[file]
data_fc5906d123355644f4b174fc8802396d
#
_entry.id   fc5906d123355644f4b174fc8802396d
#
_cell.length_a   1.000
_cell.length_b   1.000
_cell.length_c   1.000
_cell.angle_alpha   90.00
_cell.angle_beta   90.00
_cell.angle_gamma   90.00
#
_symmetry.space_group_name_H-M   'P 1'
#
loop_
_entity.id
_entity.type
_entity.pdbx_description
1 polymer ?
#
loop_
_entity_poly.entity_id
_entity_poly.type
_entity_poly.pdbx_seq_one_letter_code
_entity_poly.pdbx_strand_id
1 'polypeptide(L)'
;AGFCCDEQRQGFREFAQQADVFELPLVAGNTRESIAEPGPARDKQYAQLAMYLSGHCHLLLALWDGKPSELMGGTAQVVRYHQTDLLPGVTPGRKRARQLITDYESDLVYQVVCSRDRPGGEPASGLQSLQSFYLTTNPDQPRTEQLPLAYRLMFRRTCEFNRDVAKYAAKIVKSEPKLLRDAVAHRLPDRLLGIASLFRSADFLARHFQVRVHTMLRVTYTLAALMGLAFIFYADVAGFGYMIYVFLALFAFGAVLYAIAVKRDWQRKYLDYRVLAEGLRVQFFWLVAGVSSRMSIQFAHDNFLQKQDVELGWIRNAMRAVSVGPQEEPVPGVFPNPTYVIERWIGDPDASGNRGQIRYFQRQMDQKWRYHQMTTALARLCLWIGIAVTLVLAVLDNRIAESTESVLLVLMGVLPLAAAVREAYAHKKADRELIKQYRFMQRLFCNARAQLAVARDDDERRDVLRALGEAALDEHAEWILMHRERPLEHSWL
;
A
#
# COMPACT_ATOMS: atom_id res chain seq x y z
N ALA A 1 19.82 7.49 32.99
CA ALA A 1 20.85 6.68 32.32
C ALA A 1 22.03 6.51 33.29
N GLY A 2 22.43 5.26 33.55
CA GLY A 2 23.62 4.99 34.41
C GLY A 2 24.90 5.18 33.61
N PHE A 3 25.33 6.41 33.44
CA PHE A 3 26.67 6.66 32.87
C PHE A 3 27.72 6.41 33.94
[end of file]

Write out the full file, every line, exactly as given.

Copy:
data_fc5906d123355644f4b174fc8802396d
#
_entry.id   fc5906d123355644f4b174fc8802396d
#
_cell.length_a   1.000
_cell.length_b   1.000
_cell.length_c   1.000
_cell.angle_alpha   90.00
_cell.angle_beta   90.00
_cell.angle_gamma   90.00
#
_symmetry.space_group_name_H-M   'P 1'
#
loop_
_entity.id
_entity.type
_entity.pdbx_description
1 polymer ?
#
loop_
_entity_poly.entity_id
_entity_poly.type
_entity_poly.pdbx_seq_one_letter_code
_entity_poly.pdbx_strand_id
1 'polypeptide(L)'
;AGFCCDEQRQGFREFAQQADVFELPLVAGNTRESIAEPGPARDKQYAQLAMYLSGHCHLLLALWDGKPSELMGGTAQVVRYHQTDLLPGVTPGRKRARQLITDYESDLVYQVVCSRDRPGGEPASGLQSLQSFYLTTNPDQPRTEQLPLAYRLMFRRTCEFNRDVAKYAAKIVKSEPKLLRDAVAHRLPDRLLGIASLFRSADFLARHFQVRVHTMLRVTYTLAALMGLAFIFYADVAGFGYMIYVFLALFAFGAVLYAIAVKRDWQRKYLDYRVLAEGLRVQFFWLVAGVSSRMSIQFAHDNFLQKQDVELGWIRNAMRAVSVGPQEEPVPGVFPNPTYVIERWIGDPDASGNRGQIRYFQRQMDQKWRYHQMTTALARLCLWIGIAVTLVLAVLDNRIAESTESVLLVLMGVLPLAAAVREAYAHKKADRELIKQYRFMQRLFCNARAQLAVARDDDERRDVLRALGEAALDEHAEWILMHRERPLEHSWL
;
A
#
# COMPACT_ATOMS: atom_id res chain seq x y z
N ALA A 1 19.82 7.49 32.99
CA ALA A 1 20.85 6.68 32.32
C ALA A 1 22.03 6.51 33.29
N GLY A 2 22.43 5.26 33.55
CA GLY A 2 23.62 4.99 34.41
C GLY A 2 24.90 5.18 33.61
N PHE A 3 25.33 6.41 33.44
CA PHE A 3 26.67 6.66 32.87
C PHE A 3 27.72 6.41 33.94